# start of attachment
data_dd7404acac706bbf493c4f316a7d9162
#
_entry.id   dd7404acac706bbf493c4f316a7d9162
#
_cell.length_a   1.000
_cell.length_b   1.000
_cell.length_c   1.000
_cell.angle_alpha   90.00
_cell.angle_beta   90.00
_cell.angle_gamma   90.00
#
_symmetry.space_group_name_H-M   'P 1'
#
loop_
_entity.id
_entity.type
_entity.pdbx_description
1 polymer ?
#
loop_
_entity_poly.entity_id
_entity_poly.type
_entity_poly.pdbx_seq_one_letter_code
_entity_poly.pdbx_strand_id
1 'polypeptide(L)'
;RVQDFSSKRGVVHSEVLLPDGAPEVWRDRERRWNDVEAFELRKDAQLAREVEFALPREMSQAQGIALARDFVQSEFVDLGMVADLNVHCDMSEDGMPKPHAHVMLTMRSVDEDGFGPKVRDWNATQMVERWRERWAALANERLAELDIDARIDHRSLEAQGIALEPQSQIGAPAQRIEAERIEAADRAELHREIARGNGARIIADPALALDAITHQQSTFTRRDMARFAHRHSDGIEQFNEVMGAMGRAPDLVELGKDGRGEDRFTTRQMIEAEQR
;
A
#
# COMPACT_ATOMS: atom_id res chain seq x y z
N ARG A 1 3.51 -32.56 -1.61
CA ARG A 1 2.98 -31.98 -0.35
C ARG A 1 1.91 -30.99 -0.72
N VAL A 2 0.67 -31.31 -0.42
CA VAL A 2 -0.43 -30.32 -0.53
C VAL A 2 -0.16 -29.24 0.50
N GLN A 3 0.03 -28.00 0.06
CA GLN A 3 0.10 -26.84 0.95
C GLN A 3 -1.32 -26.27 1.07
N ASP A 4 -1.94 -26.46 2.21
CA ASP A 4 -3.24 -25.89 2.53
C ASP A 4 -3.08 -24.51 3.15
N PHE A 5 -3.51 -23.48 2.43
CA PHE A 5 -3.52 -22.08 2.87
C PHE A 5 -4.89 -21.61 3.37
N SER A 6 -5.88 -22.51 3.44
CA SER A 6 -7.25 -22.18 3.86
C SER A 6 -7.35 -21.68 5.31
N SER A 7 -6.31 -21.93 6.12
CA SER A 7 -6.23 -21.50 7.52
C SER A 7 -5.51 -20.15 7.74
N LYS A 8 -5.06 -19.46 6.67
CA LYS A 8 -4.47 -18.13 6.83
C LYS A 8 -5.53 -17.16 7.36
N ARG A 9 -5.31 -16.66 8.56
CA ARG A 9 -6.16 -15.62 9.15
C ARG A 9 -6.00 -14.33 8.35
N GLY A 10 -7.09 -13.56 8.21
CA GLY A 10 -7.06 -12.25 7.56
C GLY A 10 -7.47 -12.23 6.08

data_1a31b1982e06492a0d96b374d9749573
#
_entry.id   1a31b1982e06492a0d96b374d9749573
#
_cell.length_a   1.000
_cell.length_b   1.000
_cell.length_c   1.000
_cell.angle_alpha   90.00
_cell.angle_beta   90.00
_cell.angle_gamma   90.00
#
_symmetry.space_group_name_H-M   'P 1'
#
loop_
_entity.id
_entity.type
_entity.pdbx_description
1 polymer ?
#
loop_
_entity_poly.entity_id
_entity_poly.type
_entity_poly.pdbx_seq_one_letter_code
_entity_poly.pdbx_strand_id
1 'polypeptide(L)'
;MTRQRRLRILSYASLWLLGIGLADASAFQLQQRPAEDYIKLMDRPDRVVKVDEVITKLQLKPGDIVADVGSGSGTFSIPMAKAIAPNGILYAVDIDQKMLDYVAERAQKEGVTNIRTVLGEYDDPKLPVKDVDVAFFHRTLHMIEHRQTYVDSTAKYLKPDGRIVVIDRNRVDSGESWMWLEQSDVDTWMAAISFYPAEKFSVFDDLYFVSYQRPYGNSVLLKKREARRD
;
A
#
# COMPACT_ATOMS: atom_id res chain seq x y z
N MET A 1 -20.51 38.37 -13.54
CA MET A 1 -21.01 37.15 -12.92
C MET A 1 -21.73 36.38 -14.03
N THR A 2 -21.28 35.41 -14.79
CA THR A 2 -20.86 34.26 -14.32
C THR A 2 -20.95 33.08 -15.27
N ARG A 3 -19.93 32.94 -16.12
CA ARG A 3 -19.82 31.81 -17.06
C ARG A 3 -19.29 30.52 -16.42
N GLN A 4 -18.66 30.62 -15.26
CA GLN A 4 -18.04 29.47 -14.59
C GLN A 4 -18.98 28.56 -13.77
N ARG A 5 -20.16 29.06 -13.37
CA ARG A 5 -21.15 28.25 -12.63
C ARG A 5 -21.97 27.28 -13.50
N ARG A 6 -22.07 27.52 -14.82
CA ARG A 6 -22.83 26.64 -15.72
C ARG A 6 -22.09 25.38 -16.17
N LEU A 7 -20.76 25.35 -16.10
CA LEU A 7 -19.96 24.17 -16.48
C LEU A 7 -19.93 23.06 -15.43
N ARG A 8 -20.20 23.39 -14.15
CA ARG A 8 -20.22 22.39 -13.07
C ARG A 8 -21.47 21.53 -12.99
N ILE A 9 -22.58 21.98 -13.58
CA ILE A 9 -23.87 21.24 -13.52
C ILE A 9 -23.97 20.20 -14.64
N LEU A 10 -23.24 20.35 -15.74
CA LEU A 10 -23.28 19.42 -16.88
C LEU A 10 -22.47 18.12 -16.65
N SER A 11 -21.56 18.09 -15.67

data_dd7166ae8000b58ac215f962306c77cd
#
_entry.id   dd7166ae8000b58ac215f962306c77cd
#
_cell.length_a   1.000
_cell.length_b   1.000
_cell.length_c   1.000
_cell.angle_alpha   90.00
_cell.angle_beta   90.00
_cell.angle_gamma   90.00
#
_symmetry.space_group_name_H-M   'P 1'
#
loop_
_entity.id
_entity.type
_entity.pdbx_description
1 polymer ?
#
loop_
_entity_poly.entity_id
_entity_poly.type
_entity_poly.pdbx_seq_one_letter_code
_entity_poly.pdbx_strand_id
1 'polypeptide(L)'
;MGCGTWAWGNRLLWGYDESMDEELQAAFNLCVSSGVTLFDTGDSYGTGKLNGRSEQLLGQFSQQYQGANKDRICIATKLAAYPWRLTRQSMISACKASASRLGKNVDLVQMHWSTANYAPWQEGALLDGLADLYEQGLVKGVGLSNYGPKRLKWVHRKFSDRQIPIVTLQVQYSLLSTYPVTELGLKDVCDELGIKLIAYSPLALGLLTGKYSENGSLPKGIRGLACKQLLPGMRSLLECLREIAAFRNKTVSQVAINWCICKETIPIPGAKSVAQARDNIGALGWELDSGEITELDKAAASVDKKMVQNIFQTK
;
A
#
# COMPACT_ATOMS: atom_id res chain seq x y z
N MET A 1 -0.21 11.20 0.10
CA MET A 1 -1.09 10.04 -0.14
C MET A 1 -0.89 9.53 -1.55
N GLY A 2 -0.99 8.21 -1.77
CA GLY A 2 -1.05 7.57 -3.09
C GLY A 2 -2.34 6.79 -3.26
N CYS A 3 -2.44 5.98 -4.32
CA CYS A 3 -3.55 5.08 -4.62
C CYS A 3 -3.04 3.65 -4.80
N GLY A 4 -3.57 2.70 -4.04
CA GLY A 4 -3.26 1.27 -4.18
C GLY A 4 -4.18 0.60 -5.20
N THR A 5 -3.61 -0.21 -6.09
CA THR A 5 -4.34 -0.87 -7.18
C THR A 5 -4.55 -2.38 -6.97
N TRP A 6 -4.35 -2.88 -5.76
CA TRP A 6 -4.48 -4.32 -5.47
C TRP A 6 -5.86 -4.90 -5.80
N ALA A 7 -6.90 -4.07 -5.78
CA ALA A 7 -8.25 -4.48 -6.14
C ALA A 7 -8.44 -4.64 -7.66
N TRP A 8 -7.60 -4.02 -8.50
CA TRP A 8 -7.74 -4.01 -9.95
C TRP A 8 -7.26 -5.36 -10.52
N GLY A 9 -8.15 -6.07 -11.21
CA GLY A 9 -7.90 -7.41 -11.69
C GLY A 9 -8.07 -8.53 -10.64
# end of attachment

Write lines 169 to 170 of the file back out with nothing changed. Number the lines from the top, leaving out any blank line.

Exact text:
C TRP A 6 -5.86 -4.90 -5.80
N ALA A 7 -6.90 -4.07 -5.78